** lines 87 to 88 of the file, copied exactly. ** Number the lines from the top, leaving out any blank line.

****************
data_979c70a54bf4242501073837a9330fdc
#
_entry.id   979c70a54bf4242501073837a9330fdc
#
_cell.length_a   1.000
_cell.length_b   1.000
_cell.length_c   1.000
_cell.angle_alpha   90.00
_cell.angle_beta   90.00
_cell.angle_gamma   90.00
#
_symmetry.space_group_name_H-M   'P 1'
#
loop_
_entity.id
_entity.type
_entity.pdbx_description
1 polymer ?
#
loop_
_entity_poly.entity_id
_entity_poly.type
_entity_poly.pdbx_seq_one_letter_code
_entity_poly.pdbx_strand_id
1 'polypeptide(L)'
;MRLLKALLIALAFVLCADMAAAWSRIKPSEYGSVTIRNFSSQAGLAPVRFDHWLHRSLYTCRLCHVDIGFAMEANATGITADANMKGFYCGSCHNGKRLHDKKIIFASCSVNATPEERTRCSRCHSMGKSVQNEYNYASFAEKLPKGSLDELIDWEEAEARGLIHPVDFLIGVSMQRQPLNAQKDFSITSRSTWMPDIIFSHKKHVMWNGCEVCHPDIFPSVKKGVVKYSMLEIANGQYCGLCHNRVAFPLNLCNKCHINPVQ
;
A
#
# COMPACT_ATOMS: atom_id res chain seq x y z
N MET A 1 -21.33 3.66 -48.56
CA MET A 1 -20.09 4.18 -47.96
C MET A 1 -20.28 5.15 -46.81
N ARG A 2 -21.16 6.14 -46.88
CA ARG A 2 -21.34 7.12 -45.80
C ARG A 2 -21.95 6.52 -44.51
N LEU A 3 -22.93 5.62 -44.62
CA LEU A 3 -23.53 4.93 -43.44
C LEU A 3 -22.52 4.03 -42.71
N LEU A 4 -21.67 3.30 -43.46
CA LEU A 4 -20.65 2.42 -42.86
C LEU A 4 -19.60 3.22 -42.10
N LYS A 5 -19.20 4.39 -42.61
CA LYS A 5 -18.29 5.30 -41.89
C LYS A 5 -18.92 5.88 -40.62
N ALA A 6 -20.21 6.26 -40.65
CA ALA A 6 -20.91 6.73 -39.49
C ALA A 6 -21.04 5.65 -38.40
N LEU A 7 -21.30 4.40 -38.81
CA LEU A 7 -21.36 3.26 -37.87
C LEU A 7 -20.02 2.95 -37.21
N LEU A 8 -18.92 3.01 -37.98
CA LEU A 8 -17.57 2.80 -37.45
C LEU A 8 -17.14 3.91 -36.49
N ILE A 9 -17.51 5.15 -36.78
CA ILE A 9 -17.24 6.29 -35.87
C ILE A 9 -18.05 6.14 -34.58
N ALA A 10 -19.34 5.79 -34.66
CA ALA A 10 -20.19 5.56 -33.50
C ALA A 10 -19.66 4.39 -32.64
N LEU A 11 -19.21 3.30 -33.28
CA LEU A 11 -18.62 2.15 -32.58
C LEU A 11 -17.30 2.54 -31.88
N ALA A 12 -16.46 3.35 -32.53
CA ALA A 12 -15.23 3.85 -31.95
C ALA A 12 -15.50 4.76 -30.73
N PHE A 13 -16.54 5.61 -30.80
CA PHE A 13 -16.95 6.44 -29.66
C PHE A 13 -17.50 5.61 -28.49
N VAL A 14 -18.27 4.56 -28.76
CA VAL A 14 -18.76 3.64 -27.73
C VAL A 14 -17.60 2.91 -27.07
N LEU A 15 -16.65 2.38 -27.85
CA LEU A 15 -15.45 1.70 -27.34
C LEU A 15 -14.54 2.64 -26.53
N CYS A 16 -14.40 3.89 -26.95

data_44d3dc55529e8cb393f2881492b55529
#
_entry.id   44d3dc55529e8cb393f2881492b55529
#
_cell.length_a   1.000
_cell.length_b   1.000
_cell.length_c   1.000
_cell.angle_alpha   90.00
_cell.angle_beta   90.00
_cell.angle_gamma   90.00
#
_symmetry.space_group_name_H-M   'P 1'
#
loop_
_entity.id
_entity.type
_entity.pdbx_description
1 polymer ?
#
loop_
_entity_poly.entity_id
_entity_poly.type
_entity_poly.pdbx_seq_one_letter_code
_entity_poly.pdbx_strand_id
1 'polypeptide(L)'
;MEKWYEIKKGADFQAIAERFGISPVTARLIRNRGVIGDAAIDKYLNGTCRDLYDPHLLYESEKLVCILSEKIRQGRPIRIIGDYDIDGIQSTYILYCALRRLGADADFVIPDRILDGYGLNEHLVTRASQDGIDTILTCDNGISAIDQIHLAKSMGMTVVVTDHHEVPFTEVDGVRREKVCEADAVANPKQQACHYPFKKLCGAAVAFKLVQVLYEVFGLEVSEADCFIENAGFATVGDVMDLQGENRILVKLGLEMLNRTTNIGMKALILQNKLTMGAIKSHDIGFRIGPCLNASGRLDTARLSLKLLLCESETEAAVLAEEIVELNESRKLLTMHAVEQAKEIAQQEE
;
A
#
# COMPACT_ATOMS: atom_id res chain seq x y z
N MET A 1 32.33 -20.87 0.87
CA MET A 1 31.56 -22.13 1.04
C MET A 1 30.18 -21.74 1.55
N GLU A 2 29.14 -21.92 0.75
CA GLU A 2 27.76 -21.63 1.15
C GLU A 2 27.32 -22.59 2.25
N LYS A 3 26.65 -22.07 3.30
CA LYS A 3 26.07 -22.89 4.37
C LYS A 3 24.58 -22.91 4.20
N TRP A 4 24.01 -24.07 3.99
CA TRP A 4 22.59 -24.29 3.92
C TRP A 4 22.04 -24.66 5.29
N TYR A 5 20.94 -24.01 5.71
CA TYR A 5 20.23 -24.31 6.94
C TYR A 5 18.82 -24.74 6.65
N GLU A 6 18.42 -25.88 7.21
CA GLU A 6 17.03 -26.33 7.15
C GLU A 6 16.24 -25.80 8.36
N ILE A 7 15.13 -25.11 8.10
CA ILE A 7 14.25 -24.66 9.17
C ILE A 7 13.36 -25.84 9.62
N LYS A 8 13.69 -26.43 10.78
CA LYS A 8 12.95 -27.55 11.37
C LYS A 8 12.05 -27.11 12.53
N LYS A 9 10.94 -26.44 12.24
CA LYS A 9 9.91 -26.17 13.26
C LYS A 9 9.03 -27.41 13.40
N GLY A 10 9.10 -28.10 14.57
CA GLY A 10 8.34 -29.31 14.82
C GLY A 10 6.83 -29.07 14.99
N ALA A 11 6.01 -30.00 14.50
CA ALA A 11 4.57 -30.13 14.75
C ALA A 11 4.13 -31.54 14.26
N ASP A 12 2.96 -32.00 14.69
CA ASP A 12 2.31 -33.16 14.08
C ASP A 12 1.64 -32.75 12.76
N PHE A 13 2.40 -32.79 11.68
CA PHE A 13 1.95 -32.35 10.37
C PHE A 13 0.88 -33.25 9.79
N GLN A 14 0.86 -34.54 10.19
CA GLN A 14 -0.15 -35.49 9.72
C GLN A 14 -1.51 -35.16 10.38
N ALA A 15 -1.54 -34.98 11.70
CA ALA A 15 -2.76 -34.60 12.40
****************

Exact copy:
#
_symmetry.space_group_name_H-M   'P 1'